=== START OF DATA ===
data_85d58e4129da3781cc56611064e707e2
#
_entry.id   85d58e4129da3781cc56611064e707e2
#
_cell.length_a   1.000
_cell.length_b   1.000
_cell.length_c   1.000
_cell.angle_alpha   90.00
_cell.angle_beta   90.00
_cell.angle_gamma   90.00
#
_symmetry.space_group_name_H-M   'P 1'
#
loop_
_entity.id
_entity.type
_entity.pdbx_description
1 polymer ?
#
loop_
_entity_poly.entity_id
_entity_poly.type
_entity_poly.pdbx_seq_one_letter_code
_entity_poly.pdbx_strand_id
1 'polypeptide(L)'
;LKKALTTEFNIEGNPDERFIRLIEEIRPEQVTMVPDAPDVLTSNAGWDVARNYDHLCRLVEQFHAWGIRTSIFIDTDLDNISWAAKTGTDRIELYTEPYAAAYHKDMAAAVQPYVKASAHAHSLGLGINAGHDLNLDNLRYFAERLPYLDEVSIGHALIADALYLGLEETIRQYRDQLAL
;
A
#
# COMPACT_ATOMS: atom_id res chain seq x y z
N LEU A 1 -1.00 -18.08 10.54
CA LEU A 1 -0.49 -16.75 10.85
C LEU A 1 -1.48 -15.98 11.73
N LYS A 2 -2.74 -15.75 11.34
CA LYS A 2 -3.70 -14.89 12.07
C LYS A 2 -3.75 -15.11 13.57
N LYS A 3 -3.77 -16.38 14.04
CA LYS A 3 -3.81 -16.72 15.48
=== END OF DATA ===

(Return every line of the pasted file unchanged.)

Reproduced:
data_85d58e4129da3781cc56611064e707e2
#
_entry.id   85d58e4129da3781cc56611064e707e2
#
_cell.length_a   1.000
_cell.length_b   1.000
_cell.length_c   1.000
_cell.angle_alpha   90.00
_cell.angle_beta   90.00
_cell.angle_gamma   90.00
#
_symmetry.space_group_name_H-M   'P 1'
#
loop_
_entity.id
_entity.type
_entity.pdbx_description
1 polymer ?
#
loop_
_entity_poly.entity_id
_entity_poly.type
_entity_poly.pdbx_seq_one_letter_code
_entity_poly.pdbx_strand_id
1 'polypeptide(L)'
;LKKALTTEFNIEGNPDERFIRLIEEIRPEQVTMVPDAPDVLTSNAGWDVARNYDHLCRLVEQFHAWGIRTSIFIDTDLDNISWAAKTGTDRIELYTEPYAAAYHKDMAAAVQPYVKASAHAHSLGLGINAGHDLNLDNLRYFAERLPYLDEVSIGHALIADALYLGLEETIRQYRDQLAL
;
A
#
# COMPACT_ATOMS: atom_id res chain seq x y z
N LEU A 1 -1.00 -18.08 10.54
CA LEU A 1 -0.49 -16.75 10.85
C LEU A 1 -1.48 -15.98 11.73
N LYS A 2 -2.74 -15.75 11.34
CA LYS A 2 -3.70 -14.89 12.07
C LYS A 2 -3.75 -15.11 13.57
N LYS A 3 -3.77 -16.38 14.04
CA LYS A 3 -3.81 -16.72 15.48